Separation Anxiety


As seen in Anniston Gadsden Christian Family Magazine
May 08

As a little girl, I was a romantic. I dreamed of my prince: handsome, charming, a man who would hang on my every word.

As my mama says, “Careful what you wish for, missy.” I got a man who hangs on my every word. The man of whom I speak isn’t exactly the man of my childhood dreams, but he is a prince. He’s handsome and quite charming, even though he’s short, nearly toothless, and has atrocious table manners. Nor is he satisfied with merely hanging on my words, he also hangs on to my shirt, my hair, and my legs.
The boy is altogether sociable. At ten months, he will smile and let most anyone hold him, briefly. Then he wants “Mummee”. He’s even clingier when he’s been with one of his grandmothers all day or overnight. After that, he really doesn’t want me out of his sight for a minute.

It isn’t so much my leaving him, when I occasionally do, with his grandparents. It’s when I return that he’s distressed. I believe he’s smart enough to be suspicious that I may leave him again. At least that’s how it seems.
The weird thing is, as much as it’s a pain when I’m taking a shower and he’s whining in his Exersaucer just outside the curtain, most of the time I feel kind-of happy about the way he wants me. My husband always told me that the dog liked him better, and, the dog did. I always countered that when we had a baby, the child would prefer me. Sure enough.

Obviously, Rafe loves his daddy, too. He often cries for him when he leaves for work in the mornings. He’s pretty partial to his grandparents and he adores his cousins! But at the end of the day, he wants Mommy. My mother says, “Well, he’s a breast baby,” as an explanation for it. I disagree. That may partially account for his clinginess, as does his age. But, I never really got over my own separation anxiety. I cried the entire trip when I went away to college, and many days after that, missing my mom. I still see her as much as possible.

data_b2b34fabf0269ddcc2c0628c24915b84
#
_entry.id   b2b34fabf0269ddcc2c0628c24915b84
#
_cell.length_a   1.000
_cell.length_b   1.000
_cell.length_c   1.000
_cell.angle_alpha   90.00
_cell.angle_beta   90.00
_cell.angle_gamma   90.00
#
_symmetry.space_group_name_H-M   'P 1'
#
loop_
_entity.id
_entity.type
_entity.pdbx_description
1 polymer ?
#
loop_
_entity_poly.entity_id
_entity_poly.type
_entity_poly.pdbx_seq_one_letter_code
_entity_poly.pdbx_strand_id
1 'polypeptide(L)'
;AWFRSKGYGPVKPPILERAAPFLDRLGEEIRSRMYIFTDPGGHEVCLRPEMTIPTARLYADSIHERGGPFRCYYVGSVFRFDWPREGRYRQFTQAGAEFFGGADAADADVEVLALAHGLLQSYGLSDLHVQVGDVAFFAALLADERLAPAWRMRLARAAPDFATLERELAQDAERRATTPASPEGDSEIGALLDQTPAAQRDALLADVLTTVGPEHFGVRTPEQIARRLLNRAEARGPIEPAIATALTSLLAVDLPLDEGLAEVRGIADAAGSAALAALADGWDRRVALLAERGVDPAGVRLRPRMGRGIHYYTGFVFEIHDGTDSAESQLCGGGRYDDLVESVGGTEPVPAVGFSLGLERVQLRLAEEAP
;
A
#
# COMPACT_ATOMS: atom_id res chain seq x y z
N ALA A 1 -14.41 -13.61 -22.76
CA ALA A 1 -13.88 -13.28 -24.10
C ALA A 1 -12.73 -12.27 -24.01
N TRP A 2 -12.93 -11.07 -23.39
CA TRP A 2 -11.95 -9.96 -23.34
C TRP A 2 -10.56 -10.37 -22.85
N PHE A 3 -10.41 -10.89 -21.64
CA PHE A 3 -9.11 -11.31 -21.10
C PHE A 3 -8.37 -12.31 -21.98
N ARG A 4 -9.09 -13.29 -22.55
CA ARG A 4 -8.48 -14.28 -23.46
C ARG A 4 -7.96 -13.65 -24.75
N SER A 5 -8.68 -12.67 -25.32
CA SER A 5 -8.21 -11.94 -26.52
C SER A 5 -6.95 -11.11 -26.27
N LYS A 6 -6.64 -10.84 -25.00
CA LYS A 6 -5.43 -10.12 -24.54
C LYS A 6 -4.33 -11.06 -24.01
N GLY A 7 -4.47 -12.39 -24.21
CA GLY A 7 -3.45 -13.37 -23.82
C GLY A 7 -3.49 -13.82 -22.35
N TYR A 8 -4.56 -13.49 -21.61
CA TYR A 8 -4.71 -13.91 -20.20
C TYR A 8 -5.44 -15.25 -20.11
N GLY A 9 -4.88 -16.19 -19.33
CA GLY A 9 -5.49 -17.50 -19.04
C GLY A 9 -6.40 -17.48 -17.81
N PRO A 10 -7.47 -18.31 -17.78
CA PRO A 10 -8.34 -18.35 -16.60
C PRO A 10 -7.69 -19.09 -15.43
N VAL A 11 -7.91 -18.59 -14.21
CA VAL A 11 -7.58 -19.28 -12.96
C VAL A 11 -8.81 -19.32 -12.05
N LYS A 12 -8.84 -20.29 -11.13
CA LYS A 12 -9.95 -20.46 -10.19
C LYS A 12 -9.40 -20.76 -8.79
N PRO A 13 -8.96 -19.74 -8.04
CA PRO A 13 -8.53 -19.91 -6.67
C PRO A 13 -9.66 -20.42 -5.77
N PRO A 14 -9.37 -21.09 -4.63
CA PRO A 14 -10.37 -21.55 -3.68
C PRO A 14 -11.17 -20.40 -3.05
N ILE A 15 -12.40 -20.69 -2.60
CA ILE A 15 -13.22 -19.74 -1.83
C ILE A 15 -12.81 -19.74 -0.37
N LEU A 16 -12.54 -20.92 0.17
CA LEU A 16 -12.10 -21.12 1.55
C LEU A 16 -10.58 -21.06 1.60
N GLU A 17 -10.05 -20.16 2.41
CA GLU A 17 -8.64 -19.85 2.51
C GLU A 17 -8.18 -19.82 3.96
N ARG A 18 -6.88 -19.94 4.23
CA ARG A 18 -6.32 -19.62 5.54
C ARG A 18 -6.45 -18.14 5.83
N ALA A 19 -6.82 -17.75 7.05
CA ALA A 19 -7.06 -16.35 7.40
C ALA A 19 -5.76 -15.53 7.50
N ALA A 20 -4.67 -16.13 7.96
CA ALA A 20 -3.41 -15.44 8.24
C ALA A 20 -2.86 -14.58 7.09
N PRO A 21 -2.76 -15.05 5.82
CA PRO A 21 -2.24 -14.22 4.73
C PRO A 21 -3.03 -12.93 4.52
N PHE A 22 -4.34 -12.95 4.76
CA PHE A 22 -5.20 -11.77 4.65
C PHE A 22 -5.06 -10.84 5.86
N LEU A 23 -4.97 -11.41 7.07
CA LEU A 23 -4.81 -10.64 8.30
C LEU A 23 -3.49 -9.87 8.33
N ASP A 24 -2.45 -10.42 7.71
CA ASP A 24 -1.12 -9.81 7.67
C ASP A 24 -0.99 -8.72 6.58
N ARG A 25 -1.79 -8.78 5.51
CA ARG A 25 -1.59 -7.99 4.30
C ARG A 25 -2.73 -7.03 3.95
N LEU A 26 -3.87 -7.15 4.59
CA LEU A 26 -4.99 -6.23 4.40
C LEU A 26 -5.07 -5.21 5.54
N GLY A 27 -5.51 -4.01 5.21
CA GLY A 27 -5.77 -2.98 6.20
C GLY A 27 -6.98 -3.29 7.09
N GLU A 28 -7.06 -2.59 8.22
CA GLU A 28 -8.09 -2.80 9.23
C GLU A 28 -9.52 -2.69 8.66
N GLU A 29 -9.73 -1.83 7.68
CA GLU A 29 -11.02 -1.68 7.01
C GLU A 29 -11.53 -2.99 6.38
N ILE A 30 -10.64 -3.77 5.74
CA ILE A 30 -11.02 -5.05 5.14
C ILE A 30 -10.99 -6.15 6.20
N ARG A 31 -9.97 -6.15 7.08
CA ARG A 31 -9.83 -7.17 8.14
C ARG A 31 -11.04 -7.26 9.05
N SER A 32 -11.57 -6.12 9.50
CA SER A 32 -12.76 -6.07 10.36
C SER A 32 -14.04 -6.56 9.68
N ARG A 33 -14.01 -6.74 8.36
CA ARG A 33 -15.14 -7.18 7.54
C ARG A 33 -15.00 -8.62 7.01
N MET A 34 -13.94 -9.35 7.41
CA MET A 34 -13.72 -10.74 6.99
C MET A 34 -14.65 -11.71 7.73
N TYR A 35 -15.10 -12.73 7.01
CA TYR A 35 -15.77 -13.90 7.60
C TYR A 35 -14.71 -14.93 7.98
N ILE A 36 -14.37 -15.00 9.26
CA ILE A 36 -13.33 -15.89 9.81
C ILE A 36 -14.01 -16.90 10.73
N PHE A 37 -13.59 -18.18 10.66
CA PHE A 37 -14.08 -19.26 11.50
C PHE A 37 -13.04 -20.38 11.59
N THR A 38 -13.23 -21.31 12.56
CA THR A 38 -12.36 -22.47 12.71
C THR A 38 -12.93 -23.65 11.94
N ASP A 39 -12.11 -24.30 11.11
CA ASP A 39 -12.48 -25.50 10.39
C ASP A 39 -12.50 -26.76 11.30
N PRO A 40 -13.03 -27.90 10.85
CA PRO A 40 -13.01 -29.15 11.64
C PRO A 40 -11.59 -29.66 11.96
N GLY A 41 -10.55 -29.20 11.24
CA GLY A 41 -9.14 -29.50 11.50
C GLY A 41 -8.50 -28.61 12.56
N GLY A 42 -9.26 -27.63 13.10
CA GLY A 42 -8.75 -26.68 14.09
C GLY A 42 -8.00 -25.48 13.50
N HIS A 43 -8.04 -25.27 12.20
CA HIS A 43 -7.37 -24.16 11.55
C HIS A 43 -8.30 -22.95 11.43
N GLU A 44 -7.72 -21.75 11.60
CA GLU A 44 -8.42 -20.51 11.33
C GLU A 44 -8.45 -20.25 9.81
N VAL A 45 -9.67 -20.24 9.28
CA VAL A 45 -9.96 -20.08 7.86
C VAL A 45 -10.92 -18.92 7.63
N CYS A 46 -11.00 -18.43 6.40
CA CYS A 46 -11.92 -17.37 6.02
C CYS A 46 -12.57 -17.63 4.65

I remember when she went back to work after having stayed home with us from our births. I was just shy of starting kindergarten. I went to a daycare center near her office. Those first few days, I felt completely abandoned. Many of the other kids were picked up before me, and I remember sitting, watching for her. When my mother arrived, I ran to her and buried my face in her neck. The smell of her was my comfort. It wasn’t her perfume, which had long since faded by that time of day, it was simply her essence. When I hug my mother now, I still remember how I felt in those moments when she came to collect me.

I find it a little inconvenient at times, like when I’m trying to write, and I must stop and pick up Rafe. He stands next to my chair and clutches at me until I give him my attention. I’m sure my mother found my clinginess inconvenient, too, occasionally. But when I think about how I feel about her, even now, and when I consider how I was so completely calmed and reassured when she held me, I am so thankful that my boy wants his mommy. For I know, all too soon, he will wrestle his way out of my arms and my protection to be independent. I can only pray that he will forever find comfort when he clings to me.

For Crying Out Loud

As seen in Valley Babies
October/November 07